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1.  Diaphragm Used with Replens Gel and Risk of Bacterial Vaginosis: Results from a Randomized Controlled Trial 
Background. Bacterial vaginosis (BV) has been linked to female HIV acquisition and transmission. We investigated the effect of providing a latex diaphragm with Replens and condoms compared to condom only on BV prevalence among participants enrolled in an HIV prevention trial. Methods. We enrolled HIV-seronegative women and obtained a vaginal swab for diagnosis of BV using Nugent's criteria; women with BV (score 7–10) were compared to those with intermediate (score 4–6) and normal flora (score 0–3). During quarterly follow-up visits over 12–24 months a vaginal Gram stain was obtained. The primary outcome was serial point prevalence of BV during followup. Results. 528 participants were enrolled; 213 (40%) had BV at enrollment. Overall, BV prevalence declined after enrollment in women with BV at baseline (OR = 0.4, 95% CI 0.29–.56) but did not differ by intervention group. In the intention-to-treat analysis BV prevalence did not differ between the intervention and control groups for women who had BV (OR = 1.01, 95% CI 0.52–1.94) or for those who did not have BV (OR = 1.21, 95% CI 0.65–2.27) at enrollment. Only 2.1% of participants were treated for symptomatic BV and few women (5–16%) were reported using anything else but water to cleanse the vagina over the course of the trial. Conclusions. Provision of the diaphragm, Replens, and condoms did not change the risk of BV in comparison to the provision of condoms alone.
doi:10.1155/2012/921519
PMCID: PMC3485870  PMID: 23133307
2.  Investigating Potential Associations between Cervical Procedures and HIV Acquisition 
ISRN Obstetrics and Gynecology  2011;2011:789106.
Objective. Cervical human papillomavirus (HPV) infection has been associated with human immunodeficiency virus (HIV) acquisition in populations with a high prevalence of both infections. Procedures performed in the management of cervical dysplasia may facilitate HIV entry via mechanical injury. We sought to investigate the association between cervical procedures and incident HIV. Methods. Data on cervical cancer screening and procedures were collected in a cohort study evaluating the diaphragm for HIV prevention in 2040 women. In this secondary analysis, we investigated the association between cervical procedures and HIV acquisition. Results. Out of 2027 HIV-negative women at baseline, 199 underwent cervical procedures. Cumulative risk of HIV was 4.3% over 21 months of median followup (n = 88). Compared with women without cervical procedures, we observed no difference in HIV incidence after a cervical biopsy (RR 0.92, 95% CI 0.39–2.16), endocervical curettage (RR 0.29, 95% CI 0.07–1.22), or loop electrosurgical excision procedure (RR 1.00, 95% CI 0.30–3.30). Conclusions. In this cohort, cervical procedures were not associated with HIV incidence. This lack of association could be due to the small number of events.
doi:10.5402/2011/789106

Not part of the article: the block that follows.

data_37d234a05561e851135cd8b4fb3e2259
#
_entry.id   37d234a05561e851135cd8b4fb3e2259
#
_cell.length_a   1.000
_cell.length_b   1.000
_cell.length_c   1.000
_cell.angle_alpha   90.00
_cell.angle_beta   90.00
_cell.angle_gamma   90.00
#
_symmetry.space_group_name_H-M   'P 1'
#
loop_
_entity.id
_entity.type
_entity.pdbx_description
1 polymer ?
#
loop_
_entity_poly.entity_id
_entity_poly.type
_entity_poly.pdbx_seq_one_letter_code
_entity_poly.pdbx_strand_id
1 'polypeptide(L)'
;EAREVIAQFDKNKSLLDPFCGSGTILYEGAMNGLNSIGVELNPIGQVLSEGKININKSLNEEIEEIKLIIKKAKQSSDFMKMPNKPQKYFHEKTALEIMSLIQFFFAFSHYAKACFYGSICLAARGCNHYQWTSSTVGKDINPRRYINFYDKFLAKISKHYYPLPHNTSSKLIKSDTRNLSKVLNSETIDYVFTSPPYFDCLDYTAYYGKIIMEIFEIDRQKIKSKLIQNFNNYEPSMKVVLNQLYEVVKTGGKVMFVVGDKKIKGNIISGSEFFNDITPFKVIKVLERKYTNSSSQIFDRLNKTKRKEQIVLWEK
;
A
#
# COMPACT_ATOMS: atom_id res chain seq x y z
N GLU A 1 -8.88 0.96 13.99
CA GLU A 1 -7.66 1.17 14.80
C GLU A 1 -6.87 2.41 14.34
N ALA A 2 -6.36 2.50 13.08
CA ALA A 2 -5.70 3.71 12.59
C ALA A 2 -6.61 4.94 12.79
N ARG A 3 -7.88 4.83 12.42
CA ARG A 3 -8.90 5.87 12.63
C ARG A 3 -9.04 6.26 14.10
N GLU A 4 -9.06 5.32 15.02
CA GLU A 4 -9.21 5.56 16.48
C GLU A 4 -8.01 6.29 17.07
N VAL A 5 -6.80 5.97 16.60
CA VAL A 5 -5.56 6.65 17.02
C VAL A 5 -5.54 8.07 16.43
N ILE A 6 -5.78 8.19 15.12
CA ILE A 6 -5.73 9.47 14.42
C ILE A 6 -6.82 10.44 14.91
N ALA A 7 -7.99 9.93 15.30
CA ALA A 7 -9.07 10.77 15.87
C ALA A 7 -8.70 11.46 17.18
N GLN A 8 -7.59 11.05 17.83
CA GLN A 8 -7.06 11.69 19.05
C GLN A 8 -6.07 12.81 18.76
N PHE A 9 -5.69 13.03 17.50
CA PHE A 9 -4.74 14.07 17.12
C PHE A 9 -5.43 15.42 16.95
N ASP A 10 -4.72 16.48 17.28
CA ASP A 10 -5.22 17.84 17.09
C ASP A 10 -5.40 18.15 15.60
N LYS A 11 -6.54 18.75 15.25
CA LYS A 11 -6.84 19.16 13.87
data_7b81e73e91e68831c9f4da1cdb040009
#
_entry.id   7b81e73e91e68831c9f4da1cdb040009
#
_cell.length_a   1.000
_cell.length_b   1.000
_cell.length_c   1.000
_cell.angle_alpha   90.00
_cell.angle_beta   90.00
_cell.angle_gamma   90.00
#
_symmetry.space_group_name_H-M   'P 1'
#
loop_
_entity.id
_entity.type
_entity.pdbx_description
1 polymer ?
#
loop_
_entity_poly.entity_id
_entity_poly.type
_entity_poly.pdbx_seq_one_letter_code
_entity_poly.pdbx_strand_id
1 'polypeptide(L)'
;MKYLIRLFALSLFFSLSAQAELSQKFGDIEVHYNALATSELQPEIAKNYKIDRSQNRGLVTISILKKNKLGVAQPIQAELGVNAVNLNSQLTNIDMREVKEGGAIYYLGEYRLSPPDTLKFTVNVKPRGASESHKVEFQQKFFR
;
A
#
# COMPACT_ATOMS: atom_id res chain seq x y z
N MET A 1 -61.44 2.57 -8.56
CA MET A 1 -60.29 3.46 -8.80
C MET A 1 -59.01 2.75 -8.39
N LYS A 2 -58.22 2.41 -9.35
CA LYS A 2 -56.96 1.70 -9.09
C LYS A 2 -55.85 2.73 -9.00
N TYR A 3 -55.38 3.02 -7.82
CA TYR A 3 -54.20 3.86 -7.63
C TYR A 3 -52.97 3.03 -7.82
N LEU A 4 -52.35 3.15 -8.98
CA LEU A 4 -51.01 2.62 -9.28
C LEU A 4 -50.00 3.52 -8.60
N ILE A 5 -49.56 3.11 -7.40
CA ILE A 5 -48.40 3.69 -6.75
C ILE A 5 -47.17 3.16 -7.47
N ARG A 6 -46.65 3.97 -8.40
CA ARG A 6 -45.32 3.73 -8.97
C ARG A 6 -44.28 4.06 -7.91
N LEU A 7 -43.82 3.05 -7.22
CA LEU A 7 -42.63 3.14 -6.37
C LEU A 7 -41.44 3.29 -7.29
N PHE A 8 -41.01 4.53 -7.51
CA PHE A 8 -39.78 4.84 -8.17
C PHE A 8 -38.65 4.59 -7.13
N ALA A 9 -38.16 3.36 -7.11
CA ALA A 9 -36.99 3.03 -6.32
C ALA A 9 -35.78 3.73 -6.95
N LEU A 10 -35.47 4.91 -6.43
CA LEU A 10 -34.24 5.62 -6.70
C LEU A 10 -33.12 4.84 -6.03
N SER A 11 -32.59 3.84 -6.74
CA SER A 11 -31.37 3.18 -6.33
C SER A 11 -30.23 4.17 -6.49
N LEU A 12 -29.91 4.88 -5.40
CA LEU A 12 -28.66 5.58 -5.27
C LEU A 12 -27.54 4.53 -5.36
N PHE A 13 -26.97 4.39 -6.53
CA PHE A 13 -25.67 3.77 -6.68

PMCID: PMC3236408  PMID: 22191049
3.  Type-Specific Cervico-Vaginal Human Papillomavirus Infection Increases Risk of HIV Acquisition Independent of Other Sexually Transmitted Infections 
PLoS ONE  2010;5(4):e10094.
Background
Sexually transmitted infections (STIs) such as herpes simplex virus (HSV)-2 are associated with an increased risk of HIV infection. Human papillomavirus (HPV) is a common STI, but little is know about its role in HIV transmission. The objective of this study was to determine whether cervico-vaginal HPV infection increases the risk of HIV acquisition in women independent of other common STIs.
Methods and Findings
This prospective cohort study followed 2040 HIV-negative Zimbabwean women (average age 27 years, range 18–49 years) for a median of 21 months. Participants were tested quarterly for 29 HPV types (with L1 PCR primers) and HIV (antibody testing on blood samples with DNA or RNA PCR confirmation). HIV incidence was 2.7 per 100 woman-years. Baseline HPV prevalence was 24.5%, and the most prevalent HPV types were 58 (5.0%), 16 (4.7%), 70 (2.4%), and 18 (2.3%). In separate regression models adjusting for baseline variables (including age, high risk partner, positive test for STIs, positive HSV-2 serology and condom use), HIV acquisition was associated with having baseline prevalent infection with HPV 58 (aHR 2.13; 95% CI 1.09–4.15) or HPV 70 (aHR 2.68; 95% CI 1.08–6.66). In separate regression models adjusting for both baseline variables and time-dependent variables (including HSV-2 status, incident STIs, new sexual partner and condom use), HIV acquisition was associated with concurrent infection with any non-oncogenic HPV type (aHR 1.70; 95% CI 1.02–2.85), any oncogenic HPV type (aHR 1.96; 95% CI 1.16–3.30), HPV 31 (aHR 4.25; 95% CI 1.81–9.97) or HPV 70 (aHR 3.30; 95% CI 1.50–7.20). Detection of any oncogenic HPV type within the previous 6 months was an independent predictor of HIV acquisition, regardless of whether HPV status at the HIV acquisition visit was included (aHR 1.95; 95% CI 1.19–3.21) or excluded (aHR 1.96; 95% CI 1.02–2.85) from the analysis.
Conclusions/Significance
Cervico-vaginal HPV infection was associated with an increased risk of HIV acquisition in women, and specific HPV types were implicated in this association. The observational nature of our study precludes establishment of causation between HPV infection and HIV acquisition. However, given the high prevalence of HPV infection in women, further investigation of the role of HPV in HIV transmission is warranted.
doi:10.1371/journal.pone.0010094
PMCID: PMC2851652  PMID: 20386706

Results 1-3 (3)